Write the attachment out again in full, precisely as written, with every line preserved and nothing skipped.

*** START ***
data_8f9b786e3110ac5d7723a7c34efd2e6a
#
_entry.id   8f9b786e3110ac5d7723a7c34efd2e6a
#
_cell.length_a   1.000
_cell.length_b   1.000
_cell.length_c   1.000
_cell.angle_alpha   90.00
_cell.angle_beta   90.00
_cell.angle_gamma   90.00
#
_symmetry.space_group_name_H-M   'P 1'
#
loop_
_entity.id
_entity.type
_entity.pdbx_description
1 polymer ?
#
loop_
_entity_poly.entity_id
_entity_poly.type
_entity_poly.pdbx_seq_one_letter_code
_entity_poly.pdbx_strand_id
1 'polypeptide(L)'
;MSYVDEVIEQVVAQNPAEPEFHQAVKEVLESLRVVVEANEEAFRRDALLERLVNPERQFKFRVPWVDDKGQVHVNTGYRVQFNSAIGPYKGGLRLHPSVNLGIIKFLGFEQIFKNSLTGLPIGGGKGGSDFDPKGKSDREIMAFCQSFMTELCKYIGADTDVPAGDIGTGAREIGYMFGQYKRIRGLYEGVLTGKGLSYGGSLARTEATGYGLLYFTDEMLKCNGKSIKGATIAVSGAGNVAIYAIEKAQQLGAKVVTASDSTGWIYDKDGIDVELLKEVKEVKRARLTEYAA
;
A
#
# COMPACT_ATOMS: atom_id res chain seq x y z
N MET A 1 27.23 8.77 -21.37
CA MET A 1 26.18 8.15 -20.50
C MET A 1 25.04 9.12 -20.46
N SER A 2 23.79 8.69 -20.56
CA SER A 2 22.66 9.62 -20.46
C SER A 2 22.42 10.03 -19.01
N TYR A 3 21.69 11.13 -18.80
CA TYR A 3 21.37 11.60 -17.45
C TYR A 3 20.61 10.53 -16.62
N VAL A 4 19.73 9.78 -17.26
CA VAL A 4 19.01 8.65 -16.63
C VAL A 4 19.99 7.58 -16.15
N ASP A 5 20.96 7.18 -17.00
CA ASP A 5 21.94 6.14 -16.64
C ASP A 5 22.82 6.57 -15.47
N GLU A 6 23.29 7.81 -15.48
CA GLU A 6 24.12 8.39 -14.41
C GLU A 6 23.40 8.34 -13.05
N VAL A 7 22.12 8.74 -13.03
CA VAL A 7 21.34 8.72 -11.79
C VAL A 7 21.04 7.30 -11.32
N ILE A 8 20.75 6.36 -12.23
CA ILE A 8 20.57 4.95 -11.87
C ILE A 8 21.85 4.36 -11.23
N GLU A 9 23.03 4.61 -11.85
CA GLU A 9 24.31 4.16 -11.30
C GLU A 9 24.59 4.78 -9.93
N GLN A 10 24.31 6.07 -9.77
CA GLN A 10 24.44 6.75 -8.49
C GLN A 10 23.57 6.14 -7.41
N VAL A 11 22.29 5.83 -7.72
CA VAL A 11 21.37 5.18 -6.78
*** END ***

data_8f9b786e3110ac5d7723a7c34efd2e6a
#
_entry.id   8f9b786e3110ac5d7723a7c34efd2e6a
#
_cell.length_a   1.000
_cell.length_b   1.000
_cell.length_c   1.000
_cell.angle_alpha   90.00
_cell.angle_beta   90.00
_cell.angle_gamma   90.00
#
_symmetry.space_group_name_H-M   'P 1'
#
loop_
_entity.id
_entity.type
_entity.pdbx_description
1 polymer ?
#
loop_
_entity_poly.entity_id
_entity_poly.type
_entity_poly.pdbx_seq_one_letter_code
_entity_poly.pdbx_strand_id
1 'polypeptide(L)'
;MSYVDEVIEQVVAQNPAEPEFHQAVKEVLESLRVVVEANEEAFRRDALLERLVNPERQFKFRVPWVDDKGQVHVNTGYRVQFNSAIGPYKGGLRLHPSVNLGIIKFLGFEQIFKNSLTGLPIGGGKGGSDFDPKGKSDREIMAFCQSFMTELCKYIGADTDVPAGDIGTGAREIGYMFGQYKRIRGLYEGVLTGKGLSYGGSLARTEATGYGLLYFTDEMLKCNGKSIKGATIAVSGAGNVAIYAIEKAQQLGAKVVTASDSTGWIYDKDGIDVELLKEVKEVKRARLTEYAA
;
A
#
# COMPACT_ATOMS: atom_id res chain seq x y z
N MET A 1 27.23 8.77 -21.37
CA MET A 1 26.18 8.15 -20.50
C MET A 1 25.04 9.12 -20.46
N SER A 2 23.79 8.69 -20.56
CA SER A 2 22.66 9.62 -20.46
C SER A 2 22.42 10.03 -19.01
N TYR A 3 21.69 11.13 -18.80
CA TYR A 3 21.37 11.60 -17.45
C TYR A 3 20.61 10.53 -16.62
N VAL A 4 19.73 9.78 -17.26
CA VAL A 4 19.01 8.65 -16.63
C VAL A 4 19.99 7.58 -16.15
N ASP A 5 20.96 7.18 -17.00
CA ASP A 5 21.94 6.14 -16.64
C ASP A 5 22.82 6.57 -15.47
N GLU A 6 23.29 7.81 -15.48
CA GLU A 6 24.12 8.39 -14.41
C GLU A 6 23.40 8.34 -13.05
N VAL A 7 22.12 8.74 -13.03
CA VAL A 7 21.34 8.72 -11.79
C VAL A 7 21.04 7.30 -11.32
N ILE A 8 20.75 6.36 -12.23
CA ILE A 8 20.57 4.95 -11.87
C ILE A 8 21.85 4.36 -11.23
N GLU A 9 23.03 4.61 -11.85
CA GLU A 9 24.31 4.16 -11.30
C GLU A 9 24.59 4.78 -9.93
N GLN A 10 24.31 6.07 -9.77
CA GLN A 10 24.44 6.75 -8.49
C GLN A 10 23.57 6.14 -7.41
N VAL A 11 22.29 5.83 -7.72
CA VAL A 11 21.37 5.18 -6.78